For software engineers who use Simulink to do Model Based Software Development (MBSD), the ability to manage variables, also known as signals and parameters in Simulink, has always been a challenge. It has been possible but not without shortcomings, especially when dealing with large software systems.
For those not familiar with Simulink, Here is a brief outline of what the past issues have been.
Data is Global – Anyone who writes software knows that global variables are generally bad news. Any part of the code can access the variable and write to it. The variable name is now reserved. Not to mention, there is no protection from issues like race conditions. It is not quite that bad in Simulink, as variables can be protected using mutual exclusion or described as parameters, preventing write access, however the other considerations remain.
Data is Not Encapsulated – Our data is not confined to particular rules, but generally guidelines are followed to make this appear better. Like in C we can define and use data anywhere, but adhering to guidelines causes us to create a data definition file for each model. Also, just like in C, developers are not constrained to this and sometimes a global file is created for all models in the system. This can get very large and hard to maintain.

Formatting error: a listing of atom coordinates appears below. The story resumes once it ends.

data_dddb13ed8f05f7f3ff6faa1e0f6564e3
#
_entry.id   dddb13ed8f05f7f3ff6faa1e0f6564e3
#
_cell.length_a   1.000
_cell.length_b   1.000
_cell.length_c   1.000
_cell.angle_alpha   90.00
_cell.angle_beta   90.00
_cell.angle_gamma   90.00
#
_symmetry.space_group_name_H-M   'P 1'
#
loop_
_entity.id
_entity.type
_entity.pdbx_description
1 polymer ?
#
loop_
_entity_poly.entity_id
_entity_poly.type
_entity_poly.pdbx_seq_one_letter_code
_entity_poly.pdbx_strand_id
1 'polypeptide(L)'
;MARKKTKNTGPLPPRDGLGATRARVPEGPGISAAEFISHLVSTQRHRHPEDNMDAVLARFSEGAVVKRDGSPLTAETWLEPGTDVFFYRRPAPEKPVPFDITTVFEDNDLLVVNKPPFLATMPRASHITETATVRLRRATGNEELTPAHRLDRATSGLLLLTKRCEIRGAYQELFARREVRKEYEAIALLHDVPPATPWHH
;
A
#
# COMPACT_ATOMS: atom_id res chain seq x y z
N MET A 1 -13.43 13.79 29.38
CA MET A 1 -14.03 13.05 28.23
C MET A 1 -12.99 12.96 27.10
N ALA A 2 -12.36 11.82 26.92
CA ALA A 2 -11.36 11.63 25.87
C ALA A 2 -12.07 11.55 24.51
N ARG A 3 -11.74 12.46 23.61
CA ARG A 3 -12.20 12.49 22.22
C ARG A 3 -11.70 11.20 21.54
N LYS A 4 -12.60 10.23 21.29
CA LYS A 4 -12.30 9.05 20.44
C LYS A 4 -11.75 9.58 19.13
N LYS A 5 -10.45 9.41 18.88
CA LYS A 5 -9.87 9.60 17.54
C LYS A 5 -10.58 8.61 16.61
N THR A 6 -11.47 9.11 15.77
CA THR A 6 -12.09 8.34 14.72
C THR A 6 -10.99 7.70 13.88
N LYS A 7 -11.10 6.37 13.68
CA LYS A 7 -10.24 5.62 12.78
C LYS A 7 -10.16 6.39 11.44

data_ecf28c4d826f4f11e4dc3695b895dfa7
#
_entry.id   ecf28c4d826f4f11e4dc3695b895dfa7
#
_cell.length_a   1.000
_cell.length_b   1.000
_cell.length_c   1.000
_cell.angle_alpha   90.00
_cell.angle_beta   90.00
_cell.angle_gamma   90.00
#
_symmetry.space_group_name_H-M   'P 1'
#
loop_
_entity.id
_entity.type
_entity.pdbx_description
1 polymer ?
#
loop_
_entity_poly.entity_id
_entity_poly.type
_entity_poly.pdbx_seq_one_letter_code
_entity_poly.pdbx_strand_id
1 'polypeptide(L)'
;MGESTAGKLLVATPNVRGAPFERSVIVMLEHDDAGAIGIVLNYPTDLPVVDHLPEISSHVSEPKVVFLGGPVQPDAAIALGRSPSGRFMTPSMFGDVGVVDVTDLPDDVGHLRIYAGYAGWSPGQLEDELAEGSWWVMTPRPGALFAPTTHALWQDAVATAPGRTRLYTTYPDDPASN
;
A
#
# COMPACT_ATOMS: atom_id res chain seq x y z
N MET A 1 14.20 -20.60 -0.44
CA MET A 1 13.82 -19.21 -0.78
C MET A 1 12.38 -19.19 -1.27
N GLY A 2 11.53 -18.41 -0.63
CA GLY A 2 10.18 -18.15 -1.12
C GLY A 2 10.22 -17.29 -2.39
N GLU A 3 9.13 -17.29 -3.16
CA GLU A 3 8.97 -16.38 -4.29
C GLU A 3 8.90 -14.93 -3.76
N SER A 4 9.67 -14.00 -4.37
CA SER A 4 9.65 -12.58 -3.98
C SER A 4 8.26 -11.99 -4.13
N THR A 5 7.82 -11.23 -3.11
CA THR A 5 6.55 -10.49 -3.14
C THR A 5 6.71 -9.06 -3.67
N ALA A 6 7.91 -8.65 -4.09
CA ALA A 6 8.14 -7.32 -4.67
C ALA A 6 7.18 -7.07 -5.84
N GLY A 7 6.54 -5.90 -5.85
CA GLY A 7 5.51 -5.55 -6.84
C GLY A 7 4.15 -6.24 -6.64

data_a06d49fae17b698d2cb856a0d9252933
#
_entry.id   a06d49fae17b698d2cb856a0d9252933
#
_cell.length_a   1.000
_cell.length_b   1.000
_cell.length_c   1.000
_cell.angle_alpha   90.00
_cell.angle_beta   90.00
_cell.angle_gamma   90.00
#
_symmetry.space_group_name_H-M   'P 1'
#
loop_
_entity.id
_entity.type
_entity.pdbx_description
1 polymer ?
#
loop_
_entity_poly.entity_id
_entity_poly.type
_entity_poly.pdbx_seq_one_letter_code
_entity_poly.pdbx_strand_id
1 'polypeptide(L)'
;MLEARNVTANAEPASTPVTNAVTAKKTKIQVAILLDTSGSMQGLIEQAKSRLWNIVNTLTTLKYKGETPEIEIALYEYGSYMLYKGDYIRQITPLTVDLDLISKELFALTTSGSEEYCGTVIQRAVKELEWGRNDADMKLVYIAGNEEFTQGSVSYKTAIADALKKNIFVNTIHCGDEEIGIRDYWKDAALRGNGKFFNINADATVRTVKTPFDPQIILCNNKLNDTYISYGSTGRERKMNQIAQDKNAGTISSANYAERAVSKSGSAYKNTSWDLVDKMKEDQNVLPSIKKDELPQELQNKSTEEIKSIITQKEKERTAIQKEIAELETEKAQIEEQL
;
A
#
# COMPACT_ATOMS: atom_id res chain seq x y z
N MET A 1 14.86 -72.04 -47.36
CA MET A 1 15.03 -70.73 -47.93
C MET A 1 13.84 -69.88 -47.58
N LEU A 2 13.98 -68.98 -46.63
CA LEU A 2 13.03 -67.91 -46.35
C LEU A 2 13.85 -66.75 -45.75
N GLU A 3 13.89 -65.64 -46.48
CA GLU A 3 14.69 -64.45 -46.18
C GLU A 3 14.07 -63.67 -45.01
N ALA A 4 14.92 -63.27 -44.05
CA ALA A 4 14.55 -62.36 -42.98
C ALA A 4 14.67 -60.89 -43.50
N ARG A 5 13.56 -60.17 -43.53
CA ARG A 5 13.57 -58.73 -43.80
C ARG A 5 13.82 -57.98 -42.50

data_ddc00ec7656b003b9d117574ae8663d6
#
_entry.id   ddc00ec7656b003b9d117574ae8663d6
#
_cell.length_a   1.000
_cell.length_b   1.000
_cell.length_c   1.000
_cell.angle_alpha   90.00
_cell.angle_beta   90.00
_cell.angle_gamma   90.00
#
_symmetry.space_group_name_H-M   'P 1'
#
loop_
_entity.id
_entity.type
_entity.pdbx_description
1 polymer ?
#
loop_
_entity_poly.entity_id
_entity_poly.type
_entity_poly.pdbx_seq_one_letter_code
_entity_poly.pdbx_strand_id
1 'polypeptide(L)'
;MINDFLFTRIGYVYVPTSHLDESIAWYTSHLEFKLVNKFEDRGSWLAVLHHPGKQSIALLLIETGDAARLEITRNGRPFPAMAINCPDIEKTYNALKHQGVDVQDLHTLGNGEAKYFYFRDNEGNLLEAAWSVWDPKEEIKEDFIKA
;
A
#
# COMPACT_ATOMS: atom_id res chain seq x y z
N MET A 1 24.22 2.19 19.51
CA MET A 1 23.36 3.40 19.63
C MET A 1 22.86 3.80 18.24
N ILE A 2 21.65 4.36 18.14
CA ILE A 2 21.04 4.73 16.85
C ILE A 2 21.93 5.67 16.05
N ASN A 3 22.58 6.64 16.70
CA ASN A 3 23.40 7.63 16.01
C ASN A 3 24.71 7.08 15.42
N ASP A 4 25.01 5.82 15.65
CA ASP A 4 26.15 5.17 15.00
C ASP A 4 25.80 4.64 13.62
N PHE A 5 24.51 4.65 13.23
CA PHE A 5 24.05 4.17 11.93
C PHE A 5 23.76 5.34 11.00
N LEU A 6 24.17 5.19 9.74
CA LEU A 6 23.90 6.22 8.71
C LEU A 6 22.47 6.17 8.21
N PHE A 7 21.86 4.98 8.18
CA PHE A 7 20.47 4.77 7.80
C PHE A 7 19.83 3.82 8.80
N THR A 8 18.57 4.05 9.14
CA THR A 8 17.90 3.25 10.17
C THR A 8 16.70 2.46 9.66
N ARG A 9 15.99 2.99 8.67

Data is not Private – Even if a .m or .mat file is created for every model, several models may need access to the same variable. Caution must be taken for how the variable is stored, because it is possible to store it in multiple locations, and the last loaded has precedence on the definition. Another issue can be if two developers, working on two separate models as part of a larger system, both define a variable of the same name. If the parameter has different values, one model would work, and the other would not, leading to a lengthy debug session.
Based on my experience with the new Data Dictionary files in Simulink 2014A,(.sldd files) I believe they solve some of these major issues. Here is what I’ve found so far to help:
- Simulink now gives the ability to link a data dictionary. This is a good thing, however, I recommend using the reference dictionaries for any reusable models.
- The data dictionary is its own file, so if it is changed, these changes are identified, resulting in less opportunity for work to be lost. Additionally, changes are made to the file directly. This will help prevent inadvertent changes to the wrong files.
Mathworks has taken a much needed step in the right direction. I expect that the Data Dictionary will continue to evolve and help to promote good engineering practices in MBSD.